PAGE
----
Data granted IV

Research being conducted by graduate students in the Department of Economics moves forward thanks to data set grants.
Author: Matthew Cook
A thick stream of coding language

Words like “find” and “discover” make research sound like exploring a lightless cavern or some other vast unknown space. But in reality, it’s an investigation of what is known in order to increase understanding and reach new conclusions, thereby creating new knowledge. The problem is “the known” isn’t always accessible.

It’s common for research to hit a wall because data and other needed information are cost-prohibitive. The River Campus Libraries offers University of Rochester students, faculty members, and other researchers a couple of ways to break through that funding barrier.

If the data needed isn’t restricted to single users and is related to the humanities or social sciences, it may be obtainable through the Data Purchase Program. If licensing prohibits broad use of the data and the researcher is an undergraduate or graduate student on the River Campus, then the data may qualify for a Data Set Grant. Anyone who doesn’t meet these criteria should speak with their subject librarian about their data needs.

Recently, the recipients of the fall 2022 data set grants presented their projects. Check out what they’re working on below.

 

Chang Liu
Original sin in economics

Economists Barry Eichengreen and Ricardo Hausmann used the phrase “original sin” to refer to scenarios in which emerging market economies could not use their domestic currency to borrow abroad. What makes this a “sin” is that it can negatively affect a country’s economic stability, capital flows, exchange rates, and credit ratings.

Liu Chang, a fifth-year PhD student from the Department of Economics, is exploring original sin from the perspective of corporate currency choices in trade and financing. Non-financial corporations in emerging market economies increasingly use foreign currency debt for financing. The reasons for this are a matter of ongoing debate.

Current literature suggests these decisions are motivated by carry trade, lower borrowing costs, signaling to foreign investors, or hedging against foreign exchange exposure. Chang aims to contribute to this literature, and with the help of her grant, she’ll be able to do it without spending $2,000 out-of-pocket.

First, she will link balance sheets to trade currency choices. She will work to fill a gap in the existing literature by constructing a comprehensive database that includes data on a firm’s currency choices in trade and financing. Second, she will present new firm-level evidence on how a firm’s export status and currency exposure in international trade may influence its choices in financing. Finally, she is developing a unified framework incorporating dynamic financing currency choices and exporting decisions, allowing discussions on optimal monetary and exchange rate policies in emerging markets.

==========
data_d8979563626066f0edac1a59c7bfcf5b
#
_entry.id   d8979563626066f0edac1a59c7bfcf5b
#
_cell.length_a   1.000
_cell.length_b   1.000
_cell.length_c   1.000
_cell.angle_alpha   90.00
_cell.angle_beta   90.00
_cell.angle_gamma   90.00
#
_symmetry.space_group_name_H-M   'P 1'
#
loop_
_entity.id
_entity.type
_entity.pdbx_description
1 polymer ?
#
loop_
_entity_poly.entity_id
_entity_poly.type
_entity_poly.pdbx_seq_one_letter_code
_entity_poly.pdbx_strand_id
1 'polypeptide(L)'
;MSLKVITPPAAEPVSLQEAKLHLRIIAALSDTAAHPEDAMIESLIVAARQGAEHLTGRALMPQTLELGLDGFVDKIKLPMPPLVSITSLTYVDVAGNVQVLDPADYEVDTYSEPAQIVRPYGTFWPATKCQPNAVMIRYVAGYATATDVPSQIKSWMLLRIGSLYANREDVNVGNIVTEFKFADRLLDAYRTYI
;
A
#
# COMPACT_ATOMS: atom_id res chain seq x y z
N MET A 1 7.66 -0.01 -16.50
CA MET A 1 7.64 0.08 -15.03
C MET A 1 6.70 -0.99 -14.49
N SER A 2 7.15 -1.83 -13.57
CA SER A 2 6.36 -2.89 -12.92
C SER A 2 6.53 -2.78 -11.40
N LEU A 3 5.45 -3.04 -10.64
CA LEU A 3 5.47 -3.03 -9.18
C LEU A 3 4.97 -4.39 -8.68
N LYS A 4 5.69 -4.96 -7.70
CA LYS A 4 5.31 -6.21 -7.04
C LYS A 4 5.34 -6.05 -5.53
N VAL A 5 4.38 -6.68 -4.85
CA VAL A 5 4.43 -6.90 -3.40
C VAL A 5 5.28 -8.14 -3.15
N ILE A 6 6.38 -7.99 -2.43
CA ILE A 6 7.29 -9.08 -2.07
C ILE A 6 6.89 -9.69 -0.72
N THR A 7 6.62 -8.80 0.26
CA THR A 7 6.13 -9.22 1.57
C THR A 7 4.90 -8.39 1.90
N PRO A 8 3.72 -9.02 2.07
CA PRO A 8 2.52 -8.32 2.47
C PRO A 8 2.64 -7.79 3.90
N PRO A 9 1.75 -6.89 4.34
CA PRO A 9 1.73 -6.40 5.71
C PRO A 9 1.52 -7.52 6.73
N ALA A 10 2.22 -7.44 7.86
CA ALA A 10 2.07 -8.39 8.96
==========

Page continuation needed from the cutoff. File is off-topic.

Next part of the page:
Lipeng Chen
Robots, the gig economy, and jobs

A “gig economy” refers to the activities in which people earn income from on-demand work, like driving for Uber or working as a personal trainer. In recent years, China’s gig economy has experienced rapid growth—almost 2 billion yuan (nearly $300 million) between 2015 and 2020, an annual growth rate of 13.3 percent. That growth has meant more job opportunities—it’s helped meet people’s needs in a new way. But not everyone is a fan.

The booming gig economy has created concerns about a labor shortage in the manufacturing industry. However, the accusatory finger-pointing at the gig economy fails to consider that automation and digital transformation might have changed the type of laborers needed, contributing to the shortage.

Lipeng Chen, a fourth-year PhD student from the Department of Economics, aims to study whether the industrial upgrades in China caused the labor shift from traditional manufacturing to gig economy platforms.

Chen’s research will be done, in part, by measuring the intensity of industry upgrading by looking at the exposure to robots in local labor markets. Thanks to his data set grant, he purchased the data from the International Federation of Robotics. He will also measure the distribution of labor forces across sectors using data from China City Statistical Yearbook and China Family Panel Studies, a national survey on individual occupation information. ∎

 

For more research, take a look at the spring 2022 grant recipients. For questions about data purchasing or data set grant program, please contact Kathy Wu, social science librarian for business, economics, government information, and law. And if you are interested in supporting the grant program, please contact Pamela Jackson, senior director of advancement for the River Campus Libraries.

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